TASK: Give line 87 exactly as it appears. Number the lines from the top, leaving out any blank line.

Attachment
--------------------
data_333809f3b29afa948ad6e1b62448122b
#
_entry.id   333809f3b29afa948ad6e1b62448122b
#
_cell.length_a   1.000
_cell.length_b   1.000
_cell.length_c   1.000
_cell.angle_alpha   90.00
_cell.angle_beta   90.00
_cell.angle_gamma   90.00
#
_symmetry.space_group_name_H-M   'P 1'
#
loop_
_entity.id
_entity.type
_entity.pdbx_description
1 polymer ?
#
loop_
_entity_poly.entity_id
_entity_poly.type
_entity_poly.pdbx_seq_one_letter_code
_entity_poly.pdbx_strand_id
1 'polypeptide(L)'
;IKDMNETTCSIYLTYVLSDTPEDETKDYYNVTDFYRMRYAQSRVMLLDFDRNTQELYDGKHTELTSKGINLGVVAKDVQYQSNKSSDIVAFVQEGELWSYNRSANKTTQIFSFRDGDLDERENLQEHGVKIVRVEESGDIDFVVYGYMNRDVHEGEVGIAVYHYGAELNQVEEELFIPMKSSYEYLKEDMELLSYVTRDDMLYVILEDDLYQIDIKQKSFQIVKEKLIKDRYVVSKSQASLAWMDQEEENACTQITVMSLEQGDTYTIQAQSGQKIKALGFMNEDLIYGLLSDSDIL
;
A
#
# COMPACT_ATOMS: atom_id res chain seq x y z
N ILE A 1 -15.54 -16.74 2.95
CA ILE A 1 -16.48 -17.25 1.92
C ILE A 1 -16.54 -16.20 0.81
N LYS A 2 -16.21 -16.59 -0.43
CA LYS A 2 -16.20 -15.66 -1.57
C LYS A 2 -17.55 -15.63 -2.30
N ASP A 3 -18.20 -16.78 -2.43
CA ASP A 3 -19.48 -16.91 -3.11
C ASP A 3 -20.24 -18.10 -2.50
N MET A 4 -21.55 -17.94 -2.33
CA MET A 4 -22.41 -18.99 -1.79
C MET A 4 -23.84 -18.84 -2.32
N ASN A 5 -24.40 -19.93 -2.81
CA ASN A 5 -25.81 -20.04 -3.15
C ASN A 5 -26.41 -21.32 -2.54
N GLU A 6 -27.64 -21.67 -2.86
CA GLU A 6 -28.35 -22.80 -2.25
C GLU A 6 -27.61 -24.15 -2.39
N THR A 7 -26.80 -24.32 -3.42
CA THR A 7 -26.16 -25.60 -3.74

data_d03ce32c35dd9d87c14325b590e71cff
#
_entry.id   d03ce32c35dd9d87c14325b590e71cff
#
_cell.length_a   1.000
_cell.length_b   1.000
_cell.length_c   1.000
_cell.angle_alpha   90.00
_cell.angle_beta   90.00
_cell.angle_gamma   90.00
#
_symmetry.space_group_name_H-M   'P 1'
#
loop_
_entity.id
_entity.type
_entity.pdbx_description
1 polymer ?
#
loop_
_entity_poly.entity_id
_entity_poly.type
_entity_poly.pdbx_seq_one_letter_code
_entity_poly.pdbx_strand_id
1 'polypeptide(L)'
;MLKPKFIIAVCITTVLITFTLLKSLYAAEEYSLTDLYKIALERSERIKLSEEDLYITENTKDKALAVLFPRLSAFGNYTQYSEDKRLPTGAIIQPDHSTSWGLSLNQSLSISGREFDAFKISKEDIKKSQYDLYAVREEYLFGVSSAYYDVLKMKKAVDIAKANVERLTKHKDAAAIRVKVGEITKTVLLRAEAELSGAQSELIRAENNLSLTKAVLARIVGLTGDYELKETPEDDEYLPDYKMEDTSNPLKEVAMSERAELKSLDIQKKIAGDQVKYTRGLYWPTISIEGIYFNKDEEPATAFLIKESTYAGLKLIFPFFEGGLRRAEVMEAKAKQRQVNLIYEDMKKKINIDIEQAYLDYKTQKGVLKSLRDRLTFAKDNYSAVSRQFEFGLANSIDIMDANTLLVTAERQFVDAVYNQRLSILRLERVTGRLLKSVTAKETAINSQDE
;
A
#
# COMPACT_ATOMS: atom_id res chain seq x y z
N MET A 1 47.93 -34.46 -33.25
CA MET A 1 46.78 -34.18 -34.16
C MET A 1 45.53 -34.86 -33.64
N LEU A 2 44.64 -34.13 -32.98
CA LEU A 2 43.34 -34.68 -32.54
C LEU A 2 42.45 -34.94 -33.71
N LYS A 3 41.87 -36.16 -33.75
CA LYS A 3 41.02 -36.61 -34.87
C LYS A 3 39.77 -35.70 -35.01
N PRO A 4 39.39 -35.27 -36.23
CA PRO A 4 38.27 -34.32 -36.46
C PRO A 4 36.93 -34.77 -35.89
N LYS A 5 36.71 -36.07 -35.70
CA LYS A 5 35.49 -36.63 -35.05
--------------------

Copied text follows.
N LYS A 3 41.87 -36.16 -33.75